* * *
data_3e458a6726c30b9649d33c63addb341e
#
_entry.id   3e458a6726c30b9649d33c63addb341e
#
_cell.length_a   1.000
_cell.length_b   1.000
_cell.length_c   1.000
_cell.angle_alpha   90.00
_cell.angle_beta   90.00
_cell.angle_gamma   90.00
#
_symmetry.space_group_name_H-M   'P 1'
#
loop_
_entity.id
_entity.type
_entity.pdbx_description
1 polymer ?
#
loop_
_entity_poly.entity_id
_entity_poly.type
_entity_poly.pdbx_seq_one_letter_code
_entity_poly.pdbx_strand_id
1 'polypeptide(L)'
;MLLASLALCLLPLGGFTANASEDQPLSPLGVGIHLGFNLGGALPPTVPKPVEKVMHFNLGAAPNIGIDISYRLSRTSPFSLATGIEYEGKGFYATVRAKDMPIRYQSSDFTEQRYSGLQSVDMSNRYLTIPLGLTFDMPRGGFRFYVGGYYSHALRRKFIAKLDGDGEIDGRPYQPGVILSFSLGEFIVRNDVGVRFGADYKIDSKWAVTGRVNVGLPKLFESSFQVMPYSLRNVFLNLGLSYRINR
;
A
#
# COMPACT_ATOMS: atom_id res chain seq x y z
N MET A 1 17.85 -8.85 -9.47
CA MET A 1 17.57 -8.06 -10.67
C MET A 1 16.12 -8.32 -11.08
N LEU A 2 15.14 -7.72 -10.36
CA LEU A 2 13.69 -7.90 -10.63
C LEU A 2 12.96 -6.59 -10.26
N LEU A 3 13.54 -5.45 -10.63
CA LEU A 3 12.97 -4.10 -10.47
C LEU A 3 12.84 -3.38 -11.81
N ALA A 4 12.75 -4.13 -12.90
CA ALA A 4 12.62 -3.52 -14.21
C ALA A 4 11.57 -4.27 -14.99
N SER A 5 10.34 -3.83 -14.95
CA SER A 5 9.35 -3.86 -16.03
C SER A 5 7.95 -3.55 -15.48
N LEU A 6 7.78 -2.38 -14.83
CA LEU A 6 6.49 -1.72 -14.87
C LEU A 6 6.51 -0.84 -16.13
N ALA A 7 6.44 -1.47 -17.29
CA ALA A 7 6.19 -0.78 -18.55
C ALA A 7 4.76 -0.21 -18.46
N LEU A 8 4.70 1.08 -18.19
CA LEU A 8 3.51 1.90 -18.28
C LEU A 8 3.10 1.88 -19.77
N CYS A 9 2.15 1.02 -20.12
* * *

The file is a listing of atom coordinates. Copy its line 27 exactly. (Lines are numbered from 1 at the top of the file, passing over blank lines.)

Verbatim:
;